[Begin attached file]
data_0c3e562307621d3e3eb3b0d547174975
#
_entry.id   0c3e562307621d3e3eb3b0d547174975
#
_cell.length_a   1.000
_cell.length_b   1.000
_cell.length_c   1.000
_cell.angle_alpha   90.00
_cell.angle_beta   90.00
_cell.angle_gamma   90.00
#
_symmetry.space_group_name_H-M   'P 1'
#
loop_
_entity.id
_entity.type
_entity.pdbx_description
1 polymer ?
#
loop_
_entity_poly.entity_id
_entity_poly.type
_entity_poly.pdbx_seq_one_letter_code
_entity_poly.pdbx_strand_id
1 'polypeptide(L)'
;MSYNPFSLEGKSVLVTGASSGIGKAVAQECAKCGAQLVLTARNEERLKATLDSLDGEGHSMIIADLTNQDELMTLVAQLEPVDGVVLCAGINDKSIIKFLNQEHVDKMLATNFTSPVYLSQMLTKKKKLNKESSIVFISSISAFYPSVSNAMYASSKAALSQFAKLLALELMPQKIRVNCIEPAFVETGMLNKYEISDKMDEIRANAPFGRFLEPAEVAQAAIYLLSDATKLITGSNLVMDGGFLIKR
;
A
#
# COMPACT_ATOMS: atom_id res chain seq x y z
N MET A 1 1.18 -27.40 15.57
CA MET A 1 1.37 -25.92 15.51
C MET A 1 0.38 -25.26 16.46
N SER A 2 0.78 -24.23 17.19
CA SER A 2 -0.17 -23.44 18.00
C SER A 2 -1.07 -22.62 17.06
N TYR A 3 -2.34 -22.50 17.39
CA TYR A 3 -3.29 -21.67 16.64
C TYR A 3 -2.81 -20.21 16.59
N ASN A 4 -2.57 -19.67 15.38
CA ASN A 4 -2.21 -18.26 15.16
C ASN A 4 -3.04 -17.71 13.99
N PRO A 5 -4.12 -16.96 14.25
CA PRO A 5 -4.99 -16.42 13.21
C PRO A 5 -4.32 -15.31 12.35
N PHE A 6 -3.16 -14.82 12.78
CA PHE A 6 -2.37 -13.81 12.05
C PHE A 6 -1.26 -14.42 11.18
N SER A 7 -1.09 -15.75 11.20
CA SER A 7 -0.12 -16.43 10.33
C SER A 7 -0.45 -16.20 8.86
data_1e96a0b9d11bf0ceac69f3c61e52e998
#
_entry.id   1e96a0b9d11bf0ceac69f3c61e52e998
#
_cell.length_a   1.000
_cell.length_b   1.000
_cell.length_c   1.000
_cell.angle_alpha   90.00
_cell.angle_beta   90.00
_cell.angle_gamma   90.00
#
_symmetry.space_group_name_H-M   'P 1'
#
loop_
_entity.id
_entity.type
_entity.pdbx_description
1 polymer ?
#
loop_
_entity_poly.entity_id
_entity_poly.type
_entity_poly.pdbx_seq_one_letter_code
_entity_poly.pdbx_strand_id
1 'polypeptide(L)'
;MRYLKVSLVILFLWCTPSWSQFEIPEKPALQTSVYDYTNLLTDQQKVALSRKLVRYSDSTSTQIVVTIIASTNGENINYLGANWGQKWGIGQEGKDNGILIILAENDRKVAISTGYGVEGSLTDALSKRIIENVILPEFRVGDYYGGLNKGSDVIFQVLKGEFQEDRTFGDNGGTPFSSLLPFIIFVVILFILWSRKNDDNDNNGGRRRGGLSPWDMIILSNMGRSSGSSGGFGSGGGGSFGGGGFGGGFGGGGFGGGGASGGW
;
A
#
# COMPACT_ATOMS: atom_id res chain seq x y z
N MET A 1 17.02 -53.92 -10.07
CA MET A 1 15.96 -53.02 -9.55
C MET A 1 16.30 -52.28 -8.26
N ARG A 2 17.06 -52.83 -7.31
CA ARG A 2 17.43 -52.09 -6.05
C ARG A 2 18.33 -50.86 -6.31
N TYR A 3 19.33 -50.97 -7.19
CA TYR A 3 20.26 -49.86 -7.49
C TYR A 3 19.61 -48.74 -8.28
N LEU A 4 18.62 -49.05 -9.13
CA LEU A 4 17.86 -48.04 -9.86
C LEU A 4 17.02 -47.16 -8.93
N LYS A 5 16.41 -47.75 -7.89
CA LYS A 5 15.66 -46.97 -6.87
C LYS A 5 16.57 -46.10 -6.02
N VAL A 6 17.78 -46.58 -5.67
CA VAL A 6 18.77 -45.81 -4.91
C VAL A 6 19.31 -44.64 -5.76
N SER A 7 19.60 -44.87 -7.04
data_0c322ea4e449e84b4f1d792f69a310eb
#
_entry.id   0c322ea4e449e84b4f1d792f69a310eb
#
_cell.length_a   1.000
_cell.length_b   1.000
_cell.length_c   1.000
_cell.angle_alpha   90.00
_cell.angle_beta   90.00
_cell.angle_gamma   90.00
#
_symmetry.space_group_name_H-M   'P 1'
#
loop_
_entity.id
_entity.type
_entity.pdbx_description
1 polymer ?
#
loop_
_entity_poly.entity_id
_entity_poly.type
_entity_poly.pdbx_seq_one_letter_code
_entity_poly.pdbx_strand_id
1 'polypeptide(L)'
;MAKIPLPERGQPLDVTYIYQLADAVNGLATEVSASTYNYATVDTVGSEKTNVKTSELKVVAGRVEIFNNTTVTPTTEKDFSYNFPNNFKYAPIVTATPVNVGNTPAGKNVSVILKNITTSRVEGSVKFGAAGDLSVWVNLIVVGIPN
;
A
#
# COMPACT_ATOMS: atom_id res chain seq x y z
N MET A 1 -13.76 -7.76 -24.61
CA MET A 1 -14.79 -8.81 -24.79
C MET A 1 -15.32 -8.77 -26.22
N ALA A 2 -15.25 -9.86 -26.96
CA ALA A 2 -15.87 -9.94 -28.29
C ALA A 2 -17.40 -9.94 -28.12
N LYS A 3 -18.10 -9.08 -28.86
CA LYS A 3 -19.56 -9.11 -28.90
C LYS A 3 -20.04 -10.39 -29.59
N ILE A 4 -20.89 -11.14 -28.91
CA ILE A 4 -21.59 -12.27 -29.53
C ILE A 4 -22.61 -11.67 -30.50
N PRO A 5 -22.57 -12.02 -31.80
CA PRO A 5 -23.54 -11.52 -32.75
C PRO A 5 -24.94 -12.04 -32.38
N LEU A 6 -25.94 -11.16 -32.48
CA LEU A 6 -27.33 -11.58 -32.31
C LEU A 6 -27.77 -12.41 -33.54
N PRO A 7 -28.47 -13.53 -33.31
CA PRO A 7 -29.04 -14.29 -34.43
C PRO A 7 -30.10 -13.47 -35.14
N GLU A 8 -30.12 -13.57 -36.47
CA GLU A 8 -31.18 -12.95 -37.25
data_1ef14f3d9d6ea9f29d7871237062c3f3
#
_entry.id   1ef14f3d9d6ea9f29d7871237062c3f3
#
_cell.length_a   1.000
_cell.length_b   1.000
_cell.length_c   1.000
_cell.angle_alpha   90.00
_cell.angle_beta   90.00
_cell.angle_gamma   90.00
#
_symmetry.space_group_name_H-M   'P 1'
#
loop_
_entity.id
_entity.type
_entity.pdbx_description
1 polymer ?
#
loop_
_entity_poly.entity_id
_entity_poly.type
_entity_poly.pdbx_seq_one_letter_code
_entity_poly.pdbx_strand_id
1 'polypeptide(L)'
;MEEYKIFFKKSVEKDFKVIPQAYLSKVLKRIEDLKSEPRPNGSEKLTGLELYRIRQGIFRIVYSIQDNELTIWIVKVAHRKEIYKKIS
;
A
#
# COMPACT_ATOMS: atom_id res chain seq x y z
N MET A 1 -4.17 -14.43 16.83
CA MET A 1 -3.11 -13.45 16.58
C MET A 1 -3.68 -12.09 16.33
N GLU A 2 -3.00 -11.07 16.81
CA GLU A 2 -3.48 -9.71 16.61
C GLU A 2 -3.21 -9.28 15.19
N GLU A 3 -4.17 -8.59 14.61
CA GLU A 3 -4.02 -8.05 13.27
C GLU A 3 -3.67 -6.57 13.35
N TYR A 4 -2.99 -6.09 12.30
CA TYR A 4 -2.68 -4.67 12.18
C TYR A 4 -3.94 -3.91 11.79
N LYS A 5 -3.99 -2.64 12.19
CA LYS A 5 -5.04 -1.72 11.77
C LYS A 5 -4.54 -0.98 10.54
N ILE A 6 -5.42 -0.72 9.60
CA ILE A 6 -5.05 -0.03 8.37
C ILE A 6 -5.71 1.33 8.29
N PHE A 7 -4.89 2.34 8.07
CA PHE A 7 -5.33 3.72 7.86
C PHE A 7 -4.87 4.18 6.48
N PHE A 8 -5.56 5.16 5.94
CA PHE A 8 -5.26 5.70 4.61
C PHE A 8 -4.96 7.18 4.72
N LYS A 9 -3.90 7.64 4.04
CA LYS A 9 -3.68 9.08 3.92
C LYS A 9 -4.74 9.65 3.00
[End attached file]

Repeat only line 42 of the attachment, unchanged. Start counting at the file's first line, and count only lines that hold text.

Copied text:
C ASN A 4 -3.04 -17.71 13.99